So, here I am, pursuing a career in a difficult field, and not getting very far. I’ve been at this, trying to make money from my writing, for going on eight years now. I’ve been writing quite a bit longer. I’m constantly learning about the craft, and I love pretty much all the work I do to improve. (I have a special dislike for writing query letters. Nothing like being judged on your writing ability based on the example of a business letter. I may go on about that pet peeve cum psychotic hatred of mine at some other time, in an undisclosed location, under the cover of night, probably down by the docks.)  My writing is very much improved and continues to do so. This, at least, makes me happy. I’ve written a novel, and am halfway through a second one. I’ve written many short stories – the vast majority of which, early on, were just not good. I’ve written some short stories that are good.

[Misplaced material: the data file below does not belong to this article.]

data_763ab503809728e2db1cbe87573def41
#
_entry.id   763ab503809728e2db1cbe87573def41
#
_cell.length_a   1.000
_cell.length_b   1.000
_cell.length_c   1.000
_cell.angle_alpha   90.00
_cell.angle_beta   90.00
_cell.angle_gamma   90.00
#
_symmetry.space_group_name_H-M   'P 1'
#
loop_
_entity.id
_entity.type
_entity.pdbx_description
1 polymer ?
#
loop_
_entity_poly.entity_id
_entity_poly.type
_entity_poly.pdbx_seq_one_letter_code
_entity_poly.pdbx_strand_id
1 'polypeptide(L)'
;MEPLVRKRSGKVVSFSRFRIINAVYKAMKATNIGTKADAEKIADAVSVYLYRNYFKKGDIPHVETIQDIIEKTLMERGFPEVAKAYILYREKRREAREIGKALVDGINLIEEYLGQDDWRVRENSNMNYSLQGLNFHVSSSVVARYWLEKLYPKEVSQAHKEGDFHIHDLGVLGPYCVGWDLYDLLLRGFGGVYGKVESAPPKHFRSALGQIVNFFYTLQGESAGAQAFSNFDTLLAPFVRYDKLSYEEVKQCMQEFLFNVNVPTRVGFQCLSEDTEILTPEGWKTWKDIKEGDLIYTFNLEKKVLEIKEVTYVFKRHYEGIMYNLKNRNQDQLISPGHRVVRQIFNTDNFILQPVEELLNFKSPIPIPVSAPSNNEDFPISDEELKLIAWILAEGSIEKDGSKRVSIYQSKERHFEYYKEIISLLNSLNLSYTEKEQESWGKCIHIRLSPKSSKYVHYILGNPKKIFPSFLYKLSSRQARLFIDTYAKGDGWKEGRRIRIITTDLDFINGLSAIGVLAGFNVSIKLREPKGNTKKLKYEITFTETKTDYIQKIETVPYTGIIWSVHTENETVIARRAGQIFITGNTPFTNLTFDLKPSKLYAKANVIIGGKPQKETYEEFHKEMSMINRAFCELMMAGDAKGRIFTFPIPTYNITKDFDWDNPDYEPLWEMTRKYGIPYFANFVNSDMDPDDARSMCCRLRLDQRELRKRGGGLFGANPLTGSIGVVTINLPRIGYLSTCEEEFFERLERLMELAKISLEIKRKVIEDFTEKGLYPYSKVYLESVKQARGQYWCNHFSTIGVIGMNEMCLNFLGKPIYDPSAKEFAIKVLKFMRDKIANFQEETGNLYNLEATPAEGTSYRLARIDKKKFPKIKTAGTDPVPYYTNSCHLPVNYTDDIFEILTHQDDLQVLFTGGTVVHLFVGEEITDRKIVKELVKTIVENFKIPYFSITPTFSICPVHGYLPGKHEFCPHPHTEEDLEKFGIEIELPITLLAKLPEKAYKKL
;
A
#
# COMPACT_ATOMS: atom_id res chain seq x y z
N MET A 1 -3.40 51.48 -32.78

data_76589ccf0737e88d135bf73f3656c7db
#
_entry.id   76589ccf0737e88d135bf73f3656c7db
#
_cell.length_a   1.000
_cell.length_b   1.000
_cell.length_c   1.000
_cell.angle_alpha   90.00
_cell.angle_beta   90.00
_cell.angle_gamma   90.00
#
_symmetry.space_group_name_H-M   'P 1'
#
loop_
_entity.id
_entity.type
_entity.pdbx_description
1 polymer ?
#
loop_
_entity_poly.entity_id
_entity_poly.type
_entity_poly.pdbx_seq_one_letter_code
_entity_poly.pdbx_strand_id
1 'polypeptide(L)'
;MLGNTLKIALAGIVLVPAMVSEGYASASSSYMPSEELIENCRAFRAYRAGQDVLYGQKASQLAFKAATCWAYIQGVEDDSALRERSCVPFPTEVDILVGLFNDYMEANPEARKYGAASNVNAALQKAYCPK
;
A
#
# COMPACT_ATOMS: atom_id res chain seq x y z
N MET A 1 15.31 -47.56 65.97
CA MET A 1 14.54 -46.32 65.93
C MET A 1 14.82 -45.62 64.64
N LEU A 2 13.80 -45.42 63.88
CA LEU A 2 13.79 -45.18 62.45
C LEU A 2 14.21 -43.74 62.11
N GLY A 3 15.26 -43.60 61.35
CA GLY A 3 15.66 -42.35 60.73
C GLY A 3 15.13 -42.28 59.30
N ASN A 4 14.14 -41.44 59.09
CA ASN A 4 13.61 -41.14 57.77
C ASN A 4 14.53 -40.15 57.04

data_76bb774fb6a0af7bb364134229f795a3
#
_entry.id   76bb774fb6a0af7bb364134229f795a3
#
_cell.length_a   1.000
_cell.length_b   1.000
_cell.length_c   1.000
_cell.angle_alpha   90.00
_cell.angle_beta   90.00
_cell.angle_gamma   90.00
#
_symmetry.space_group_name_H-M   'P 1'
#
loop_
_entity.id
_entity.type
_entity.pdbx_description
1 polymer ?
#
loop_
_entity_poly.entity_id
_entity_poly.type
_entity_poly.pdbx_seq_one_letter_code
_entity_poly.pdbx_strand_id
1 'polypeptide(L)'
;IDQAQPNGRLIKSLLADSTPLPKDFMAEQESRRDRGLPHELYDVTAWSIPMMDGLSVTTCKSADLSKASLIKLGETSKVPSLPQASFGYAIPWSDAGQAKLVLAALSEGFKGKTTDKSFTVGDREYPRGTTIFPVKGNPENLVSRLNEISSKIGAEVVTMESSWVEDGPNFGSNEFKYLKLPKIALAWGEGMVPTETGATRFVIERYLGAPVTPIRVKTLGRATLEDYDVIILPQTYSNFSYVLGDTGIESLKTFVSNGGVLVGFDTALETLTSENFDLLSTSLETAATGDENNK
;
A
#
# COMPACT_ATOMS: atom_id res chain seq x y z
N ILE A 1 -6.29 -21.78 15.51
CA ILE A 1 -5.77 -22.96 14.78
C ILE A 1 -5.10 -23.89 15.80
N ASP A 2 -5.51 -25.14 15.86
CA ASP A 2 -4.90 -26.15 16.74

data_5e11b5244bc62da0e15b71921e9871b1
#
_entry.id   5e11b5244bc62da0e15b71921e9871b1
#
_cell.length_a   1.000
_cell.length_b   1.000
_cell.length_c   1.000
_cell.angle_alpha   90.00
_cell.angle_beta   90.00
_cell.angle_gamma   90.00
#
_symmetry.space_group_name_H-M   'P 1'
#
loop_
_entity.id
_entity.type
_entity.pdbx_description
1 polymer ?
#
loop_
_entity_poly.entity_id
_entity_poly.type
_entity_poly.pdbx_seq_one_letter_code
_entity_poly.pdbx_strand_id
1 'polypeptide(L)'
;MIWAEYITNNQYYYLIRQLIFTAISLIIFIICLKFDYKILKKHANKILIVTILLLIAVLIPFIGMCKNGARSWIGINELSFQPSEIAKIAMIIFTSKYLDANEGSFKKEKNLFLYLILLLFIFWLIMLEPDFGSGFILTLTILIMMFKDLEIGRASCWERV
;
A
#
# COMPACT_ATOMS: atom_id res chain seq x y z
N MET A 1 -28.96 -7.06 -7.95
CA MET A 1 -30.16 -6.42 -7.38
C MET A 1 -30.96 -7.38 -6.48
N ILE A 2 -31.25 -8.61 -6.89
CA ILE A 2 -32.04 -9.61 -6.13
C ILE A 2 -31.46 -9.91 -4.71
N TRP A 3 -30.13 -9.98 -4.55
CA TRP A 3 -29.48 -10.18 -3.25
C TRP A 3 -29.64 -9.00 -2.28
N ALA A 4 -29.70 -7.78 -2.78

I get intelligent, fairly well-read, people to read and critique them, and – most importantly – I listen to feedback. If I ever get published there will be a dense acknowledgement page in the book, to be sure.

I read a lot. More than most people, if statistics are to be believed. I enjoy reading as both pastime and research into craft. It’s a wonderful way to spend time.

Perhaps most importantly, I write. I write a lot.

I’m not one of the writers who sit down at a specific time each day, or have a ritual, or even have specific number of words to reach in each session. But my process works for me and I produce a goodly amount of material. (Yes, I just used the word ‘goodly’. You’re welcome.)

Beyond that is where the frustration comes in.

See, the thing about writing, as a business, is that it depends highly on other people, and, unfortunately, a great deal of good luck.